Title: Song One
Director: Kate Barker-Froyland
Starring: Anne Hathaway, Johnny Flynn, Mary Steenburgen, Ben Rosenfield
Sometimes, a character can have more of an effect on a film if they don’t actually appear in it. Their spirit and energy and the memories that others have of them help to guide their actions and their futures, even and especially with them not being present or alive. In Song One, the new film from director Kate Barker-Froyland, Henry (Ben Rosenfield) comes out of the subway after playing and is promptly hit by a car. He ends up in the hospital in a coma, and his sister Franny (Anne Hathaway) rushes home to be there to help her mom (Mary Steenburgen) pick up the pieces and move forward.
With Henry unconscious, Franny becomes the film’s main character. She is first seen in Morocco taking photographs of nomadic tribes, and reveals later that she is earning a PhD in anthropology. When she arrives back home, her mother’s guilt trip makes it clear that she has not done a good job of keeping in touch. Devastated by her brother’s predicament, she looks through his things and discovers a ticket to a concert. She goes in his place and brings her a CD of her brother’s music to the man who was his favorite artist: James Forrester (Johnny Flynn).
After meeting, Franny and James become intricately connected. James’ surprise visit to Henry’s hospital room demonstrates that he cares and isn’t obsessed by the fame that surrounds him. He is likely attracted to Franny because she doesn’t treat him like a rock star and speaks to him like an average person. Their romance begins based on the passion James shows for an anonymous fan and continues because of James’ role as an emblem of Henry and his love for music.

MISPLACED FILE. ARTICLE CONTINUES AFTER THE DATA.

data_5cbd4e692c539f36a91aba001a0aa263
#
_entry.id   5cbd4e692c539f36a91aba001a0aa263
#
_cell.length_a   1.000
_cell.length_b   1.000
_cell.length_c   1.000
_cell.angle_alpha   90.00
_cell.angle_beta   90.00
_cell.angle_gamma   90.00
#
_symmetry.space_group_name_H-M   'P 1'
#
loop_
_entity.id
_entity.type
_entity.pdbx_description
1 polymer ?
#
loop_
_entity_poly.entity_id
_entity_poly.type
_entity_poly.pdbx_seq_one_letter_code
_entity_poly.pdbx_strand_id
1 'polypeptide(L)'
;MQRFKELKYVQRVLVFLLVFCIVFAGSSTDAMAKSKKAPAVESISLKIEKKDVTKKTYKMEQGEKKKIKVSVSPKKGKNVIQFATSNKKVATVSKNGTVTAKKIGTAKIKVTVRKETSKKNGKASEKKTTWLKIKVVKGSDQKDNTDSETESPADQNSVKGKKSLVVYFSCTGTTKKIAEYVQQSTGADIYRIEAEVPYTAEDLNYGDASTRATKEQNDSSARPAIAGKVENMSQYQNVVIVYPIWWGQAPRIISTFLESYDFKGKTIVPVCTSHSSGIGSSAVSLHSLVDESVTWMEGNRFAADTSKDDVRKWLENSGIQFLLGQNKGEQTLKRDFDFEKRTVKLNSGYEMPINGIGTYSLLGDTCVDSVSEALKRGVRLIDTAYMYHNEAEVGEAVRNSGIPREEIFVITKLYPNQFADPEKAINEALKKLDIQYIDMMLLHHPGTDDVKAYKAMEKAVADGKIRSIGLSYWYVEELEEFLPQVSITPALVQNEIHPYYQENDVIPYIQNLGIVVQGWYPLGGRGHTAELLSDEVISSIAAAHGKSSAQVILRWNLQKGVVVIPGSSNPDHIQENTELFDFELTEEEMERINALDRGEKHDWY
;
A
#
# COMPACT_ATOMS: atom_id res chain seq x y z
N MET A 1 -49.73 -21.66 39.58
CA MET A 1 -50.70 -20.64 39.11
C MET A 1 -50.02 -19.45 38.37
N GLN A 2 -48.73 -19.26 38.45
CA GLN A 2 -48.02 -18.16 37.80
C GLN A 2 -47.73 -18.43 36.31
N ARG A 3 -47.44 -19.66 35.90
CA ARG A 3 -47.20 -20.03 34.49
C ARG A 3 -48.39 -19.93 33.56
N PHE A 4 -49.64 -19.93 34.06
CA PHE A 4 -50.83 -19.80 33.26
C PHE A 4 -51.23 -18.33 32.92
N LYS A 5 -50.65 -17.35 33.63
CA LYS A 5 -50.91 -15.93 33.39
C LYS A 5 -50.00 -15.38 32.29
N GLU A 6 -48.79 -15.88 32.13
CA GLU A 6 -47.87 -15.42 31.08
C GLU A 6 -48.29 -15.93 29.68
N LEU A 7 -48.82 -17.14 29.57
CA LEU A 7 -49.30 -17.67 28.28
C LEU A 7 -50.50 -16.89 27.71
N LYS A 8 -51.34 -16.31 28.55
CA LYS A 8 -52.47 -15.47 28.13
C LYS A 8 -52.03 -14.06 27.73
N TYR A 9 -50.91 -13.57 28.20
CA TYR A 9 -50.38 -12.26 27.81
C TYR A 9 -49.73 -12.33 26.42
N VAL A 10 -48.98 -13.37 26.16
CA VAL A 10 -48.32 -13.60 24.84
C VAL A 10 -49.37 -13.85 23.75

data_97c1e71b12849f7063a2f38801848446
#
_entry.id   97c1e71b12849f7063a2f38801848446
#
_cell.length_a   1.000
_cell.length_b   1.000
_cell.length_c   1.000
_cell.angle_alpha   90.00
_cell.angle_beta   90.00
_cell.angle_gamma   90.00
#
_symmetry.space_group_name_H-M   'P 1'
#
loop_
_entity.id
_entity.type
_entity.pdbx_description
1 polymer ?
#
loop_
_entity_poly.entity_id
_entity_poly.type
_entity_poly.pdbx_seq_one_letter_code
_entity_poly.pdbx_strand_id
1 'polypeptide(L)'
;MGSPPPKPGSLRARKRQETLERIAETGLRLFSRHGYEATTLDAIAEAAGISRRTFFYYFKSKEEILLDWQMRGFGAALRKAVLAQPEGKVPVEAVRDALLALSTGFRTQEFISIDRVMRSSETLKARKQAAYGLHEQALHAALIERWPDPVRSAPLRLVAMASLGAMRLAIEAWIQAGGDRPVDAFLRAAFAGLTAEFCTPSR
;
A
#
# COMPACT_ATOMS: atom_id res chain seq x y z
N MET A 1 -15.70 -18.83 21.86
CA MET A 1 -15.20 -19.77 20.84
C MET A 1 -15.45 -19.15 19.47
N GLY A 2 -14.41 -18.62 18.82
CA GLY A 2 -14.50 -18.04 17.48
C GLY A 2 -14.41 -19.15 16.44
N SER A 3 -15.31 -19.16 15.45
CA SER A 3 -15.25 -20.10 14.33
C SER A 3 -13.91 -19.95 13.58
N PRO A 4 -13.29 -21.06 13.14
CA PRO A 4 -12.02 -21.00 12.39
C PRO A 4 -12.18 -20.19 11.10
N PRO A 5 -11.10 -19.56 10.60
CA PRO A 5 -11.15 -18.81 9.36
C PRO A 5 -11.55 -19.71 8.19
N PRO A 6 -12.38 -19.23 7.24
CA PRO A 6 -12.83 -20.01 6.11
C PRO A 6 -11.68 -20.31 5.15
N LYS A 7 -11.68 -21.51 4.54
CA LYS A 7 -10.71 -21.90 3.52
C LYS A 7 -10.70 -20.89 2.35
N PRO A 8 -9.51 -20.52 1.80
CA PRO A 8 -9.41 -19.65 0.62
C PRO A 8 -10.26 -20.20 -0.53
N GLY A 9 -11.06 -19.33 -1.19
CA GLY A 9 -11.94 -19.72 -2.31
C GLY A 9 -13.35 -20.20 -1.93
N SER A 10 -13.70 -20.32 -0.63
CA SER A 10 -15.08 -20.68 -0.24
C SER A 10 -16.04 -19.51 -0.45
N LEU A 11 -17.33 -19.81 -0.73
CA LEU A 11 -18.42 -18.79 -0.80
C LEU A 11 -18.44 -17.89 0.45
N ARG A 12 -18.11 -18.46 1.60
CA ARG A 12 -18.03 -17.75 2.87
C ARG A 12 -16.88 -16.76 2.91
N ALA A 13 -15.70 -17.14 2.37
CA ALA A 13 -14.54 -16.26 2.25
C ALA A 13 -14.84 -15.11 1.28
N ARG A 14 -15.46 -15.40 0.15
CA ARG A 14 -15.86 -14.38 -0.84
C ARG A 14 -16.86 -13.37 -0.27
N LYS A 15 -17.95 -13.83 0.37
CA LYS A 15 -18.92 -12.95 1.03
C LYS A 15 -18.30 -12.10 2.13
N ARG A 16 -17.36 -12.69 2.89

Hathaway, sporting short hair and a relatively antisocial attitude, brings humanity and reality to Franny, making her a believable person living in her own world, populated by nomadic tribes and other intellectually creative thoughts. Johnny is an unwilling celebrity, content to play good music and relatively reluctant to accept the fame and popularity that comes along with it. Flynn is a real find, demonstrating an extraordinary talent for music and also demonstrating exactly the right level of enthusiasm and energy to make his character a strong part of this film. Steenburgen has fun playing a wacky mother who has no qualms about embarrassing her daughter, especially in front of her new singer boyfriend.
The plot of Song One is specifically structured around Henry being in a coma, but the film is otherwise relatively familiar. That isn’t a problem, however, since the script and the cast keep it entertaining and enliven it throughout its runtime. The music is especially enticing, and James feels like a real person whose music, while less pop-oriented than many stars today, could have a mass appeal. There are a number of intimate musical moments in Song One, all of which contribute to an overall satisfying experience.
This Sundance Film Festival U.S. Dramatic Competition entry has held several public screenings in Park City thus far, with more scheduled.
Written by Abe Fried-Tanzer